A few years back, when Gorbachev and Reagan chatted over a wall that fell, the Soviet Union ceased to be and we brought out sketch pads and sharpened our pencils and carved the map of Europe into fields of responsibility for the Church of the Nazarene. We called them things like the CIS, which meant the Commonwealth of Independent States and SE, which meant Southeastern Europe. And, we gathered in countries, like an artist gathers his paints to make a masterpiece. Then, a few short years later, we pulled out erasers and pencils again to re-draw some lines that included Norway, Denmark, Sweden, Poland, and Hungary. Southeastern Europe became the Central Europe Field.
11 nations. 10 distinct and separate languages. 2 time zones. 2 major world religions. 3 streams of Christian theology.
Sometimes people wonder why the Scandinavians are hanging out in the Balkans. It seems an unlikely union, as if Monet and DaVinci merged their easel and their ceilings, dipped their brushes into the same pot, and painted.
The Scandinavian countries, with their timely schedules and their efficient governments and their strong economies connected to Poland and Hungary. Poland with its strong and growing economy. Hungary, with its roaring pride. Together, they could be called the Baltic countries. And, Hungary’s story is part of Transylvania, which becomes Romania, which ebbs and flows into the Balkan peninsula, where every event is celebrated with traditional dance and the road to anything has dips and detours.
It is an unlikely masterpiece.
But then, Pastor KajOve Bollerup, the Dane, walks to the front and he opens his Bible and speaks to us about the diversity of God’s face.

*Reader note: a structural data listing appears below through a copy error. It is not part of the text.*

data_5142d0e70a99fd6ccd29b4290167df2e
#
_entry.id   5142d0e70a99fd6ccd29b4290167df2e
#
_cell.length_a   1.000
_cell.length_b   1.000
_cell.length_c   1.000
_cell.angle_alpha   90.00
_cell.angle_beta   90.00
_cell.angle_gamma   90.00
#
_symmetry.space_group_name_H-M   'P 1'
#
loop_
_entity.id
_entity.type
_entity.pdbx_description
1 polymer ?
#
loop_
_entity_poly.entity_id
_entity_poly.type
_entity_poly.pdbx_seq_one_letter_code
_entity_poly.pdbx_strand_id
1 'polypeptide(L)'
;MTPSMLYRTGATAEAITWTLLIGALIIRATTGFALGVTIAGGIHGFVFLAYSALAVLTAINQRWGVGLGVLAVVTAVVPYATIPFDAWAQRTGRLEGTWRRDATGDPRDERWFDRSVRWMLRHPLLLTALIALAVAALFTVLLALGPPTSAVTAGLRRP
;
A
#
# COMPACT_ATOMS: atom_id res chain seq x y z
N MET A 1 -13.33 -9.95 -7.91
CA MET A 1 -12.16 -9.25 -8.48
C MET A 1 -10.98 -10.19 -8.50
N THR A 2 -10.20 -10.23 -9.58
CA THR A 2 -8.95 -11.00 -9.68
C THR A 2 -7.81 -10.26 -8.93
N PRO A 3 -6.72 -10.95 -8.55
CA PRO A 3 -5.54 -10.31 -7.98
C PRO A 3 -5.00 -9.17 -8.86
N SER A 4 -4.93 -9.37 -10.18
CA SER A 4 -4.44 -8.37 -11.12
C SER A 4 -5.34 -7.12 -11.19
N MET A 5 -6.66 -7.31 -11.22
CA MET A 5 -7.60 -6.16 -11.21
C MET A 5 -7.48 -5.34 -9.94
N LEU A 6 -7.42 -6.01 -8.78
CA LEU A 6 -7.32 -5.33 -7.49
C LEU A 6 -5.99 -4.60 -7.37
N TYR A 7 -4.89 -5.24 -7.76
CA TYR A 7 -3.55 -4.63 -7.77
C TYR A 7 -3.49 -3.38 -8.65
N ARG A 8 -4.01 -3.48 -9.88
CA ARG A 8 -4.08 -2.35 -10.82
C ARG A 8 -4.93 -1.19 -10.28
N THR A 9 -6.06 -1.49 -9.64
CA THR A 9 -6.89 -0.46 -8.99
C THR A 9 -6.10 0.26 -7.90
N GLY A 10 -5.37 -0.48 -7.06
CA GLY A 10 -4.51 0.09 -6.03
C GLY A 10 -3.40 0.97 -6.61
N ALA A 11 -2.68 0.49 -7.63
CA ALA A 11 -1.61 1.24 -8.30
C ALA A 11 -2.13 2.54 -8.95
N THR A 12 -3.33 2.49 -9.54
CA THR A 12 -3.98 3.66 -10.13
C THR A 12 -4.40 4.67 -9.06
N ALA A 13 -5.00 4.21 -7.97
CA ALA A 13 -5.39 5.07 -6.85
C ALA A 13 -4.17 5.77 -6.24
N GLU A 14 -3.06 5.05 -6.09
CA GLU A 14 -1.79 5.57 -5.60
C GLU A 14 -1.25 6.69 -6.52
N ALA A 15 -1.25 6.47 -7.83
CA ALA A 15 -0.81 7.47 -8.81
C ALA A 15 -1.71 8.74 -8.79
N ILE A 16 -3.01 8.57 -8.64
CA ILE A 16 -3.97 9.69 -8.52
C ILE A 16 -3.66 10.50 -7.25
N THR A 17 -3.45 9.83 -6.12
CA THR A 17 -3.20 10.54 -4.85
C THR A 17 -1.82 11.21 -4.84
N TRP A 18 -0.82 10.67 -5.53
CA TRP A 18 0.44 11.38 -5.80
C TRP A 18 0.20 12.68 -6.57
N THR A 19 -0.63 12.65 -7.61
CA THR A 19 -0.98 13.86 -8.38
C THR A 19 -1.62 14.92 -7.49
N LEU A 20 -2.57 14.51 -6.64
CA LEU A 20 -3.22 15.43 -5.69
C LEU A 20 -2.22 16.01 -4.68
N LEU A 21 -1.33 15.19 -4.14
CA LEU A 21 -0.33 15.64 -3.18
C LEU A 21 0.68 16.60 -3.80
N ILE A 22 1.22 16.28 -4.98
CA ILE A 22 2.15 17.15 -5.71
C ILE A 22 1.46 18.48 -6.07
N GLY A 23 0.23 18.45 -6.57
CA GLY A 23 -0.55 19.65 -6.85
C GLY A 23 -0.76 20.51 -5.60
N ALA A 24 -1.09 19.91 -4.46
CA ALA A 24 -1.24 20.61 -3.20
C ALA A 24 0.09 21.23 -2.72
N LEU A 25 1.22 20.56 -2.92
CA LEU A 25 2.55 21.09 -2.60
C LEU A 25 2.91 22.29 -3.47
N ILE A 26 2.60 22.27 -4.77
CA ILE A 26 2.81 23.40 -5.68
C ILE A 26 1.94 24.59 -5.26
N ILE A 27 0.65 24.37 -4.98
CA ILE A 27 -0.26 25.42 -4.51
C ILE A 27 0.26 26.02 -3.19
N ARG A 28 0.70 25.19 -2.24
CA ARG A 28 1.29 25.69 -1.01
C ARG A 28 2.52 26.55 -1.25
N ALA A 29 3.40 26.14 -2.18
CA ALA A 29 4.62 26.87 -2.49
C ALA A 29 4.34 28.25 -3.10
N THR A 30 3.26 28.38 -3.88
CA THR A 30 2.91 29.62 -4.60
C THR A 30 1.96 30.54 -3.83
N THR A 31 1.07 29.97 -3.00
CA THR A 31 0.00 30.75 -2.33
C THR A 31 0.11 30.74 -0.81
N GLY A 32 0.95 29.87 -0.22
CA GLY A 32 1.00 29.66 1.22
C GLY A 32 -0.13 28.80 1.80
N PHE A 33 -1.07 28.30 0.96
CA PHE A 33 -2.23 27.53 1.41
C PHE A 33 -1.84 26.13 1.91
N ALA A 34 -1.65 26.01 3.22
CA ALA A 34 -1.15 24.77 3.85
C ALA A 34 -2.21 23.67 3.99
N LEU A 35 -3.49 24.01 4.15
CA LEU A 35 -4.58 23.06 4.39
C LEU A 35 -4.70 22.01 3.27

This is no mere recognition that some of us are dark haired and brown eyed while others are blond. It is not a commentary on the probability of a Jewish-looking Jesus. This is a theological move into culture and one begins to grasp the very edges of a fascinating tapestry. We easily perceive God through our own cultural eyes, so much so, that we forget that His face has hundreds of facets – planes and shadows that we have never considered. At minimum, our God-box must be as big as all of the varied, complex cultures of our globe. In truth, the God concept blows the walls off of our God-box. Unfathomable. Complex. Beautiful. Diverse.
We need each other.
We need God.
We need each other to break down the boxes that we build for God. Our tendency is to understand Him through our own cultural eyes and this becomes a blurring of what is Biblical with what is cultural.
We need God to give us the capacity to think these deeper thoughts, to reveal Himself in images that we can grasp.
Then, the pastor from Denmark said, ‘The Church is an impossible human endeavor.’
And our hearts swelled and resonated. True words, Pastor. The very idea that we, with our prejudices, our weaknesses, our sins, our selfishness, our wars and our wailings could ever function as One body, in unity, as a blessing to the World, is utter nonsense.
Utter nonsense drafted, not carved on stone, on stone hearts, on hearts made soft by a Holy wind that blows down walls, that gathers people in, that erases walls, that sketches our story together in fragmented, high definition detail to speak peace, forgiveness, rescue, redemption in the voices of nations that together become the face of God.
And this is the body of the Christ. Without walls.
photo credit Atanas Vasiliev